- New market opportunities
- Proximity to existing accounts
- Talent availability, educational infrastructure
- Business disruption risk
- State technology advances.
Therefore, given proximity to a ballooning population base and relatively lower wage rates, Southeast Asia still remains a lucrative opportunity for brands looking to outsource manufacturing.
Conveniently, as Chinese manufacturing began its decline, other Southeast Asian countries nearby started quickly gearing up to take over some of Chinese business.
Individual countries started eating up niche specialities. Vietnam, for example, made massive efforts to grab everyday apparel manufacturing. Popular sportswear brands like Nike NKE and Adidas have rapidly re-allocated a vast majority of manufacturing and footwear base to Vietnam, from China.
Thailand has seen an increase of about 19.7% export volume from the US, specializing in automotive, food and beverage, and natural rubber manufacturing. Thailand also offers some competition to China in electronics manufacturing.
Indonesia has also emerged to be a new player in the space – appearing particularly attractive for companies seeking to relocate from China. President Joko Widodo of Indonesia has been incredibly keen to jump on the Chinese manufacturing exodus by presenting close to $1 Bil in federal investments through the creation of an industrials park in Java, Indonesia.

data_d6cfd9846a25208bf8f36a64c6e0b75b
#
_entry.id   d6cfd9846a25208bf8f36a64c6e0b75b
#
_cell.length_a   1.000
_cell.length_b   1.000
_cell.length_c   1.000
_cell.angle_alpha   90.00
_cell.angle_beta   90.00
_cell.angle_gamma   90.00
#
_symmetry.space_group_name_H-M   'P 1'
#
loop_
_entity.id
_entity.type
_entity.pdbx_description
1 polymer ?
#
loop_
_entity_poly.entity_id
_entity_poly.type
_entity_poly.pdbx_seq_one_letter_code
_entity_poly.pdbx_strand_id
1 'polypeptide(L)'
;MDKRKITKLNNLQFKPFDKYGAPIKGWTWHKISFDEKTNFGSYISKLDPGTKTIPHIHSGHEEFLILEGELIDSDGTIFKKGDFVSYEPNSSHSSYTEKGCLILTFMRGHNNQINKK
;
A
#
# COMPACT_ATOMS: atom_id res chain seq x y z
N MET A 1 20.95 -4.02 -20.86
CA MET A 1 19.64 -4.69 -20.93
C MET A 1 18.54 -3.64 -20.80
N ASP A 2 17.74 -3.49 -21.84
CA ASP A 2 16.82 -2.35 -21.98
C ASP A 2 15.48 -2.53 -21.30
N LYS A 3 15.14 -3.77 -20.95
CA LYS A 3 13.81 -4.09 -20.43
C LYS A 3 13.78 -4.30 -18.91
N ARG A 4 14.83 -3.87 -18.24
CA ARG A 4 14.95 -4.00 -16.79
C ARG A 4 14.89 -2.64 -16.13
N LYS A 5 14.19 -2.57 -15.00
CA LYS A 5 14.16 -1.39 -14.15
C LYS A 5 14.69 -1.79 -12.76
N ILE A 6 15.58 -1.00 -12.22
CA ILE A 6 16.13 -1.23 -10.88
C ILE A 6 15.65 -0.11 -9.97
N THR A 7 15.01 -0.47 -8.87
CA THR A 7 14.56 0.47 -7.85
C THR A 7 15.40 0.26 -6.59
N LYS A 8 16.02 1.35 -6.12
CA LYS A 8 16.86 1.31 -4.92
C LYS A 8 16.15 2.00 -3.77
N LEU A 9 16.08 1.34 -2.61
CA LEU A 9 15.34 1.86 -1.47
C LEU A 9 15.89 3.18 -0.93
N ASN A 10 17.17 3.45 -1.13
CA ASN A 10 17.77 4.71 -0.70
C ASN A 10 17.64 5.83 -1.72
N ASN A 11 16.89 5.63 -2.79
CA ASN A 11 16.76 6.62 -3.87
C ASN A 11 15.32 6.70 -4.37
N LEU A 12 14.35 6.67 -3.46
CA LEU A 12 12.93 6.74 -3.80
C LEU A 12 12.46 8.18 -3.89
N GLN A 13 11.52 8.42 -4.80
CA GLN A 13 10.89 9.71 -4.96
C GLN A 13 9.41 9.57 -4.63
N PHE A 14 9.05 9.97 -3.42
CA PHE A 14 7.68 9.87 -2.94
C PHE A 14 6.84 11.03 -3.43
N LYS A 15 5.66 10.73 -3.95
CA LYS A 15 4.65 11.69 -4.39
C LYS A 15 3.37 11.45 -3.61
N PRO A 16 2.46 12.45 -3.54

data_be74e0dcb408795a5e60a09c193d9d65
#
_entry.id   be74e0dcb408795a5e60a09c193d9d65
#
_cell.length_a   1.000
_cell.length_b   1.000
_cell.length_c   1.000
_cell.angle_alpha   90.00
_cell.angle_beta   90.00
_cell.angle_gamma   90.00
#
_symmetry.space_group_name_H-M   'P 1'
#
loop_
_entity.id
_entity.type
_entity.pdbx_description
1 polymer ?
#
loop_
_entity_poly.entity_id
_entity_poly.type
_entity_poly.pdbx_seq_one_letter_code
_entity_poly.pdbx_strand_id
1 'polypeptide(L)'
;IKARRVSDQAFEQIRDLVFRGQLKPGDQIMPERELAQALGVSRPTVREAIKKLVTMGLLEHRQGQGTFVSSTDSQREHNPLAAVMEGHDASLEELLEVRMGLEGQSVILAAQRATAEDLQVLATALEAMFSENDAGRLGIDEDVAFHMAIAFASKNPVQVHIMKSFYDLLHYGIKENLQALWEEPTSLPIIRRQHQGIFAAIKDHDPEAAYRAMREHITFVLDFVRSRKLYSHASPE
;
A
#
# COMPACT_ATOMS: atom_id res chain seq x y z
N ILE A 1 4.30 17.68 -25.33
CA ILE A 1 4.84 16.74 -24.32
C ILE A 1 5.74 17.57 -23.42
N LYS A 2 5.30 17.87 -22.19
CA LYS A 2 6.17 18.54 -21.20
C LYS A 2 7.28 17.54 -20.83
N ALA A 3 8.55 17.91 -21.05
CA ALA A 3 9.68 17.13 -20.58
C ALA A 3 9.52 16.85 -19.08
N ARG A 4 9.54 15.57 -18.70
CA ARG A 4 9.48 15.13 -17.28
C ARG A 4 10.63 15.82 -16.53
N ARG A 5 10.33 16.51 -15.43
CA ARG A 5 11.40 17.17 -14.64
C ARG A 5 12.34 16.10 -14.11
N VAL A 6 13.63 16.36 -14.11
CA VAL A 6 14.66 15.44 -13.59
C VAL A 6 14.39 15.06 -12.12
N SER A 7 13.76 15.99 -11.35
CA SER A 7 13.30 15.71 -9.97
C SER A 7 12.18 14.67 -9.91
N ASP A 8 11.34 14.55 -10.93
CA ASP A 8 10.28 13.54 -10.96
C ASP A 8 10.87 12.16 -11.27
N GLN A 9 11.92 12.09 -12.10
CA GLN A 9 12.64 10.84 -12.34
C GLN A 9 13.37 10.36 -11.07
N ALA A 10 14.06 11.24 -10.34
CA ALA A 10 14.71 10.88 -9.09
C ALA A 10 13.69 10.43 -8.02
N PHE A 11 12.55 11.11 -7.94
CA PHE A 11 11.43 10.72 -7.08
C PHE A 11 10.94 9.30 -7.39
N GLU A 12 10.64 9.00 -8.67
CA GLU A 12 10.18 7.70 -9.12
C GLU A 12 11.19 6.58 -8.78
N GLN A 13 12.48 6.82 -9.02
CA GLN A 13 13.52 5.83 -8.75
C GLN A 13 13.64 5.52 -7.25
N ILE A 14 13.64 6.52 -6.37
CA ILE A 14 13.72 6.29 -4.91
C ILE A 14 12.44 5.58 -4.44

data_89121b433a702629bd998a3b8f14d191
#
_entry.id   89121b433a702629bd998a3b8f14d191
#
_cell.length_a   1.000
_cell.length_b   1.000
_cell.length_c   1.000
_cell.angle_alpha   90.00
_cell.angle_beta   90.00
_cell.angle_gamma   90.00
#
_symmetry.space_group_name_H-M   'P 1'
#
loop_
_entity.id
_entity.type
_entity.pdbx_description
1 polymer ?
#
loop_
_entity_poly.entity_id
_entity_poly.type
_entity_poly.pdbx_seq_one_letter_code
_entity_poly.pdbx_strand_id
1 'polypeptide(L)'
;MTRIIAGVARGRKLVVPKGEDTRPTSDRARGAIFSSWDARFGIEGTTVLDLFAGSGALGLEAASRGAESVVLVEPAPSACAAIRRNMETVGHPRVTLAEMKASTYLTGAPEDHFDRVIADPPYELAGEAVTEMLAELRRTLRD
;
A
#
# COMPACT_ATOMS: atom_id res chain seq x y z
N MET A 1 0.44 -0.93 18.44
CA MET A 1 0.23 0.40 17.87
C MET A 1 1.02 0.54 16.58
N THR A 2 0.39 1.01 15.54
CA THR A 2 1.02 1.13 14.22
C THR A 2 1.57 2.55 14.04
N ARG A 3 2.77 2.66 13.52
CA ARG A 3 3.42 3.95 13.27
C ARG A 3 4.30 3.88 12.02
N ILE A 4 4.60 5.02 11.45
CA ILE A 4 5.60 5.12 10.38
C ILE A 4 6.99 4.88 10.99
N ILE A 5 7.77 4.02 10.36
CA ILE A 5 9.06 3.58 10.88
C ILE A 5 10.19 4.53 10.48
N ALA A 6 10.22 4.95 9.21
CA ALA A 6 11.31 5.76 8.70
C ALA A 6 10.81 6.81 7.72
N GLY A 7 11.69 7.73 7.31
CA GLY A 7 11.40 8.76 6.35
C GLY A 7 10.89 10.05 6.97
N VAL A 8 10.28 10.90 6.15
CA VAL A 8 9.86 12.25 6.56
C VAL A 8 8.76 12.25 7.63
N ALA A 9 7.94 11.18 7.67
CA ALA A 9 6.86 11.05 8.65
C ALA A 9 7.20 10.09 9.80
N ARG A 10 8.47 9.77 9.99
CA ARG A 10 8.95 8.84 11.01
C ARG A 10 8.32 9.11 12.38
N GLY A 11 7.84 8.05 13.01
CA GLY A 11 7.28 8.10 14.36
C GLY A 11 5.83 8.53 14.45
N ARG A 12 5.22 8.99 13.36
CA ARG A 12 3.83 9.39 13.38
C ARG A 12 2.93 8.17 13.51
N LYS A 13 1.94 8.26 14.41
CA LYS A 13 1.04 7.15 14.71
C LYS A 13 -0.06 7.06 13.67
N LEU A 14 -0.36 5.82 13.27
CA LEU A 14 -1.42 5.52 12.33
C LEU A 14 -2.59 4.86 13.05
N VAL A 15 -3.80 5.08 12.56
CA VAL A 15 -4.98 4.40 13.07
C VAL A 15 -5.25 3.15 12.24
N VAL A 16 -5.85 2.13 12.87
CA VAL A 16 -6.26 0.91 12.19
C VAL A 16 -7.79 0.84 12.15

India, another global superpower with a quickly expanding consumer base and previous manufacturing know-how, is also attempting to reclaim a spot as a world exporter. India already has a massive auto, food, and apparel manufacturing base. Apple AAPL recently released an intent to start manufacturing the iPhone 11 at a Foxconn owned CM plant in Chennai. There’s also talk of assembly of an iPhone SE 2020 at a Wistron plant near Bangalore. Pharmaceutical companies are also turning towards Indian manufacturers for a more reliable production base. Most notably, AstraZeneca will be utilizing Indian contract manufacturer, the Serum Institute, to manufacture its newest Covid-19 drug.
Mexico and Brazil have also grabbed the spotlight and gained huge manufacturing market shares in the automotive space for both internal country production as well as export purposes.
Can China save its presence?